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I have few years of experience as a senior java team leader, but now I have finished my master's degree in AI and I would like to work in this field (with python). I have no commercial experience in python but I feel comfortable with it and most of the popular libraries. The problem is 100% of the offers that I am receiving are related to java. I have lowered my salary expectations with AI to 1/3 of what they offer me in java but still, no offers in AI.

Another problem is that in the current company I am also an IT manager, but I have no problem becoming junior python/AI/data science dev again. I feel like it scares recruiters away (since month when I have added "manager" to LinkedIn, I am getting like 5x less offers).

I feel like recruiters think "oh, he can get 3x cash in java than in python so I'll just offer him java because surely everyone lives only for money".

It's like my past experience is working against me instead of helping me, which is quite surprising to me. The only way I see is removing from cv my java and managing experience and play the role of a wannabe junior python without commercial experience, but this seems quite cheesy especially if they will ask directly.

What can I do to get a job and change my specialization from senior java to junior python?

closed as off-topic by The Wandering Dev Manager, gnat, Joe, scaaahu, Victor S Feb 16 at 15:40

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  • Are you actively applying to python AI positions? If so, are you able to make it to the interview phase? – AffableAmbler Feb 15 at 23:42
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The only way I see is removing from cv my java and managing experience and play the role of a wannabe junior python without commercial experience, but this seems quite cheesy especially if they will ask directly.

Given this phrase we can conclude that you are including your java and manager information on your CV while applying for Python jobs.

This is perhaps what is harming you here, as one should tailor your CV for the role one is applying, and include only the relevant and on-topic skills, perks, etc., you have for that role.

So, I suggest you tailor your CV and include the experience and knowledge relevant for a Python position. Try to not include your Java or manager knowledge (or try to favor including Python facts first), as it is unrelated to the job you seek. This is not "cheesy" at all.

Eventually, if they ask you about other experience you've had or if they ask you directly about Java then you can proceed to tell them about such, no need to deny it. Also, it's unlikely they say "why didn't you include your Java experience on your CV", because that is not what they are looking for in this Python offer, so don't worry about that.

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    Slight disagreement - the OP should include total programming experience, without necessarily specifying languages. A competent Java programmer is likely to become a competent Python programmer quicker than someone who is starting from scratch. – Patricia Shanahan Feb 15 at 23:47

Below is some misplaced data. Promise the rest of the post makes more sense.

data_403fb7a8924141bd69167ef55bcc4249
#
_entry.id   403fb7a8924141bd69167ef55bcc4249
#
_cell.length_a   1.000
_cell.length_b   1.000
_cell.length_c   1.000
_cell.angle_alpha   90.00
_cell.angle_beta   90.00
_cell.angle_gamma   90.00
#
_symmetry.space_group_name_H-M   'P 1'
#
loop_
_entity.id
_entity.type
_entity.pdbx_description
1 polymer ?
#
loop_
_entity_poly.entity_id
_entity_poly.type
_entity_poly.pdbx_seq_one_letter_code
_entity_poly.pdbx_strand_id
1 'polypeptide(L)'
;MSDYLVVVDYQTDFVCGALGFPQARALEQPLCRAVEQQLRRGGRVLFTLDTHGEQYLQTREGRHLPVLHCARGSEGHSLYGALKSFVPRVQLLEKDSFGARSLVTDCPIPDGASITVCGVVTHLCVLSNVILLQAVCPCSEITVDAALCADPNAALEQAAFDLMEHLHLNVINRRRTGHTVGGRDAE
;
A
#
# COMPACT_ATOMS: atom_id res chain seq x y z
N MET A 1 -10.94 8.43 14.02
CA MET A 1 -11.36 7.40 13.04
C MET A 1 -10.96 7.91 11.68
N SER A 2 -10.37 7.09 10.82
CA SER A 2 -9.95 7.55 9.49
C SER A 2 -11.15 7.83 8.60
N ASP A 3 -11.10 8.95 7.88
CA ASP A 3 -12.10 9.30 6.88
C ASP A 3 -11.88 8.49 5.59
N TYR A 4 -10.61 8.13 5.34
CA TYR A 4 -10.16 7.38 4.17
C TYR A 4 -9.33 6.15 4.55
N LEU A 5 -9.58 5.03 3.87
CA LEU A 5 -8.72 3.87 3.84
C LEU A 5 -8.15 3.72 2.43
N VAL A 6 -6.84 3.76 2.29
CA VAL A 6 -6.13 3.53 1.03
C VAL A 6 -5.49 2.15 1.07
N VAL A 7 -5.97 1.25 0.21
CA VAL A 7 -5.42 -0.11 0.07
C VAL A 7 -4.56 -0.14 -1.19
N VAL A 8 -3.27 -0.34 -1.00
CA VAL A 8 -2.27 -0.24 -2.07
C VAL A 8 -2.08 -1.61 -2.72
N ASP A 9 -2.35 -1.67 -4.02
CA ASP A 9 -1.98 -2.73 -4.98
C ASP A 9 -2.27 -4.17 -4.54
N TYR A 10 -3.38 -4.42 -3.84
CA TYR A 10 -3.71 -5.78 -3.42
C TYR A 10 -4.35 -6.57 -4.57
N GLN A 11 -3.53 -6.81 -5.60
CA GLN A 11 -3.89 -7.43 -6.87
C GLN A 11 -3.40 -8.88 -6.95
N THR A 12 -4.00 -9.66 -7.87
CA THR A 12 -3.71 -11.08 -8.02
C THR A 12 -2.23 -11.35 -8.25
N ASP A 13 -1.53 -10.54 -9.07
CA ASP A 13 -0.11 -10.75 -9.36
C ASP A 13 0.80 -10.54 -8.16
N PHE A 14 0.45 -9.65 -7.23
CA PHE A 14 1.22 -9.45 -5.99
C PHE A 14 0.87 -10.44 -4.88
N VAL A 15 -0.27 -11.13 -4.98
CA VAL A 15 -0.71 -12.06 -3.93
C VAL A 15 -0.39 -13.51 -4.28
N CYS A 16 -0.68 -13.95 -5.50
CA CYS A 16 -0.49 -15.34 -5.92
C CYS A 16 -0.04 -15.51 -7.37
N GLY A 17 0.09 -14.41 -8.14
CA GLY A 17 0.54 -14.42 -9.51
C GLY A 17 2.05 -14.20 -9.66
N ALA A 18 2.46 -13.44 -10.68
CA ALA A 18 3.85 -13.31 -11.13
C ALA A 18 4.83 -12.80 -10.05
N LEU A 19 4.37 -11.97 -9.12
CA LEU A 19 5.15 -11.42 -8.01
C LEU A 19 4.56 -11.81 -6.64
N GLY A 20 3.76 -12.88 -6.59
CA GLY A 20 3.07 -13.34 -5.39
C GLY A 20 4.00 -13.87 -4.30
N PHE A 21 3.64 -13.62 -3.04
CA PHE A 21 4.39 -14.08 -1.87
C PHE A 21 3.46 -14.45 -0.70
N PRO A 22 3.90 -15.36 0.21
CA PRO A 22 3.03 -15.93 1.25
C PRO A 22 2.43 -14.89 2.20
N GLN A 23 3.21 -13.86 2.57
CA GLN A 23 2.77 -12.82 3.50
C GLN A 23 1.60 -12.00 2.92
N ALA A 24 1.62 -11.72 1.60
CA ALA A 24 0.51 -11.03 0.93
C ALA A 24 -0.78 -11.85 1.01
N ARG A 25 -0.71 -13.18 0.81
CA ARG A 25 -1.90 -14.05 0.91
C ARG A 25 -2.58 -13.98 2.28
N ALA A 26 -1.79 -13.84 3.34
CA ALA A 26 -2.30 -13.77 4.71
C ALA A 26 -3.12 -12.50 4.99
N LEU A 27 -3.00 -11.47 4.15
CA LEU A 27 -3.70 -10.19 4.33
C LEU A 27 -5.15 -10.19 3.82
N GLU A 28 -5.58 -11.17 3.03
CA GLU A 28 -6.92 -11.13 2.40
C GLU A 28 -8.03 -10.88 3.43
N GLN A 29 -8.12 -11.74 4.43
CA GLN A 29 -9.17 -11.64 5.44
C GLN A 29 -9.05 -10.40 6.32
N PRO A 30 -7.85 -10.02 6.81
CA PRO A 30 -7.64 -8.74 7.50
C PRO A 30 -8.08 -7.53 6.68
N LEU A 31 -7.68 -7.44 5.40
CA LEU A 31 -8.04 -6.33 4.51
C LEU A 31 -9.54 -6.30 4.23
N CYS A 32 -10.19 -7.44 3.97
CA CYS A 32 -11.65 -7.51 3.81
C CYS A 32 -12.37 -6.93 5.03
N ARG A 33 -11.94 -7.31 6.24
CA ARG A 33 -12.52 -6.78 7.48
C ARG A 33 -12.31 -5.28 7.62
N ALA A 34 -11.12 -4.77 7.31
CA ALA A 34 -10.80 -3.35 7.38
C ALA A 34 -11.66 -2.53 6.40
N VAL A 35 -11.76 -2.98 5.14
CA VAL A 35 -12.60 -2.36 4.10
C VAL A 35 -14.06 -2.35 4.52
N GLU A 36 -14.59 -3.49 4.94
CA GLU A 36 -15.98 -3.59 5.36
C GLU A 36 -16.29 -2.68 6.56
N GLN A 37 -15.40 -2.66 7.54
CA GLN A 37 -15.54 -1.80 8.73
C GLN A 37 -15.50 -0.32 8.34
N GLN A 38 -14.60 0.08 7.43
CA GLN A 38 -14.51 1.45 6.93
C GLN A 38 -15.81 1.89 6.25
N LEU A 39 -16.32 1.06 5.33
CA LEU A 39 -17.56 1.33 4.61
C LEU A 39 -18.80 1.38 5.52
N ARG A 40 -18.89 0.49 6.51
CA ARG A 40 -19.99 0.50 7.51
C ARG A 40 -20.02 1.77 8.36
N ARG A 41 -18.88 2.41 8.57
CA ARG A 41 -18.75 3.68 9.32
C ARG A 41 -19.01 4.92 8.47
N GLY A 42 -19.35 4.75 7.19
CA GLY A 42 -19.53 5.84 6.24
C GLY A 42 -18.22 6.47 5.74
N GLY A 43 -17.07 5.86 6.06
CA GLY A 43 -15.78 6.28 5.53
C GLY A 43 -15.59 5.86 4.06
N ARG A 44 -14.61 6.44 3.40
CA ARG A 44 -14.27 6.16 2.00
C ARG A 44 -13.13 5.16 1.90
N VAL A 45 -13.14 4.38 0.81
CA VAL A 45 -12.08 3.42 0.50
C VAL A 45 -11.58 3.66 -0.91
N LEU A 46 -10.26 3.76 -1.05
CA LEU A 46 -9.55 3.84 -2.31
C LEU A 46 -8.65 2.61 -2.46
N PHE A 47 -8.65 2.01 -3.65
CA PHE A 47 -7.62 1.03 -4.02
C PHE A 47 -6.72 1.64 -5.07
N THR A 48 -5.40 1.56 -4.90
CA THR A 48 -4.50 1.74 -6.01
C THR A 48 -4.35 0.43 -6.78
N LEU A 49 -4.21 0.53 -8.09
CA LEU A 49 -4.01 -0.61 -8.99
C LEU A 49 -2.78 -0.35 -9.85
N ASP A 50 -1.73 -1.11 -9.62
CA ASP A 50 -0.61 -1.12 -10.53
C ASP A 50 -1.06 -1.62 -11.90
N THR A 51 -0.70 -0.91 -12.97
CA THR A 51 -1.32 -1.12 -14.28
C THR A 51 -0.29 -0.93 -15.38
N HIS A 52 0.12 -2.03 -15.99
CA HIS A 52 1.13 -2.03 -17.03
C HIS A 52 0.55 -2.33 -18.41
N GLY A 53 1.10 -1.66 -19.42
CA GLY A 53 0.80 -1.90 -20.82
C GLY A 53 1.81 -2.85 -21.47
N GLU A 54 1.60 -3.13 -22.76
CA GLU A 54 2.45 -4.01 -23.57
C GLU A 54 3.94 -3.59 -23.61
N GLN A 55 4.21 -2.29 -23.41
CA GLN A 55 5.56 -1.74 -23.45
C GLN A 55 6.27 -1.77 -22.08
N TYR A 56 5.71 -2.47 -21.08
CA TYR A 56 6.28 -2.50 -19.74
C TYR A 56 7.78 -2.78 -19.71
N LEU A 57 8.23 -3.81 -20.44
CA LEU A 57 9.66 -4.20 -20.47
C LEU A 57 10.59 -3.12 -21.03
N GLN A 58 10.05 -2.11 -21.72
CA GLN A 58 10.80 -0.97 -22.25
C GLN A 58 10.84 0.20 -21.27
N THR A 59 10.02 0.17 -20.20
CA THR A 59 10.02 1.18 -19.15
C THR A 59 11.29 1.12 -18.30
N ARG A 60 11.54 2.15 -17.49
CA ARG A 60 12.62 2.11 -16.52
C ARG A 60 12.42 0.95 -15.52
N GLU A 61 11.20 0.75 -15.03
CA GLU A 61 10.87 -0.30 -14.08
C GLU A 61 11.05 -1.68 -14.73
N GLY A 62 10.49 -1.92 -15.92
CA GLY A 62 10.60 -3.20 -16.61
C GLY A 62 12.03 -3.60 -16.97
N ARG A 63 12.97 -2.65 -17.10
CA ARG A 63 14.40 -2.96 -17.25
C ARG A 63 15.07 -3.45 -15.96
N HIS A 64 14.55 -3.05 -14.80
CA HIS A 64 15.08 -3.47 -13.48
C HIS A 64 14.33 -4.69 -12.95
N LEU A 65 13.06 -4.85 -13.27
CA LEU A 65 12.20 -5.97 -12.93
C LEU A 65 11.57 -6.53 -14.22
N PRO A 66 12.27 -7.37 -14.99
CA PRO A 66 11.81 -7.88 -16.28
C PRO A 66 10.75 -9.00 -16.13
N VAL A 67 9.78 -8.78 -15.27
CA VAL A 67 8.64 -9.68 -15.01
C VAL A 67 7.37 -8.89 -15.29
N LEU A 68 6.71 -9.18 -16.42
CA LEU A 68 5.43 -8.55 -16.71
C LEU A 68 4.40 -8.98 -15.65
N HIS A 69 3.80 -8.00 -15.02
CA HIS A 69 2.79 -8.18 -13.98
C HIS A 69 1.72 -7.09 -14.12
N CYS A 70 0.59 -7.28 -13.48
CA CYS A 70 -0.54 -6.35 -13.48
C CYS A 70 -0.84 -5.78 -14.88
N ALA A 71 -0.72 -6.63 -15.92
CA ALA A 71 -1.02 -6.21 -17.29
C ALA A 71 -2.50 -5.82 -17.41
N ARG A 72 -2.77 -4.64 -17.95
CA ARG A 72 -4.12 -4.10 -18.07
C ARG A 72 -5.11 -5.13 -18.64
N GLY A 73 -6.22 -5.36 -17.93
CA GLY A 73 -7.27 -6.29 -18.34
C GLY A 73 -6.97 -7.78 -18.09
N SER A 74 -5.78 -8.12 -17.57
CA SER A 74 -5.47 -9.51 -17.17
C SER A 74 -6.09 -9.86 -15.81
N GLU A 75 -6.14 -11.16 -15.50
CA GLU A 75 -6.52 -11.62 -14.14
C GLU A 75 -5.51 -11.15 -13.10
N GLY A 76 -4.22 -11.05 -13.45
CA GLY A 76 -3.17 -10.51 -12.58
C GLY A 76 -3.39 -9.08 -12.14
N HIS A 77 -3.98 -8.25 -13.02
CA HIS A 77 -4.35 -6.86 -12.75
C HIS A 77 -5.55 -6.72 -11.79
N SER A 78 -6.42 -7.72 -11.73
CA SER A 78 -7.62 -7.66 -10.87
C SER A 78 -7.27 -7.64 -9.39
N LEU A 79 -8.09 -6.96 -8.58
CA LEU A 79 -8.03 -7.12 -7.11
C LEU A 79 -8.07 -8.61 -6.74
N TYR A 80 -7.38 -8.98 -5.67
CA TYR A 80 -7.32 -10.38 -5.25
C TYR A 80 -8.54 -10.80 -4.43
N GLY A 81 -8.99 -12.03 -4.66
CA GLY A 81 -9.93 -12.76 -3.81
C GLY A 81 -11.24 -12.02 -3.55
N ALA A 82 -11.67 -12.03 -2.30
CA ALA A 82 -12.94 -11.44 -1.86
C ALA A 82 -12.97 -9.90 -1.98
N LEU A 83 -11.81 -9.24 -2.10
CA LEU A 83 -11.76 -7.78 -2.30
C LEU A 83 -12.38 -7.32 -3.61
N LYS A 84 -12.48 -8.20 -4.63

• It would be good if you post your alternative POV in an answer, so everyone can consider it and benefit from it. Personally, I would avoid mentioning non-relevant experience, as it will only take place that one could use for relevant info, bring noise to the CV and reduce it's impact... If there is space left I would consider mentioning other experience, or include it in some sort of "other programming experience"... still, when/if OP mentions past jobs there they could briefly mention such roles and experience with java etc. Editing my wording in the answer – DarkCygnus Feb 15 at 23:53
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I have lowered my salary expectations with AI to 1/3 of what they offer me in java but still, no offers in AI.

This is your true problem: you want a job in AI, but they don't want to offer you a job in AI.

Python or Java is just a tool, and it is irrelevant here. Often in the coding interviews, you are free to choose whatever language you are comfortable with.

I have also never heard about a position such as software engineer in Java or swe in Python. A swe needs to use/learn whatever language the project requires. And even if Java is your main language, you will need Python anyway, e.g. for scripting.

Back to your problem, if you want to get a job in AI, then you need to improve your background and experience in AI: do some projects on github, join Kaggle competitions etc etc.

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One issue that may be holding you back is switching both language and problem domain at the same time. It may be better to begin by looking for AI jobs using Java, or Python jobs in your current area, and only make the other switch later.

I would list total programming experience on the resume, without specifying the language, because an experienced programmer will get up to speed on Python faster than someone without programming experience.

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You don't switch from being senior to junior just because you learn a new language. Being an experience developer has very little to do with what language you use.

Here are some things I would do:

  • Look for a job that will accept you without Python experience. This is probably the most difficult. But if you are a good developer this shouldn't be impossible.
  • Apply for jobs that are looking for people with both Java and Python experience. This is a good way to get professional experience while gradually learning a new language.
  • Write a bunch of Python programs, games or apps and put it on your Github.
  • Join a Python open source project and contribute a lot.

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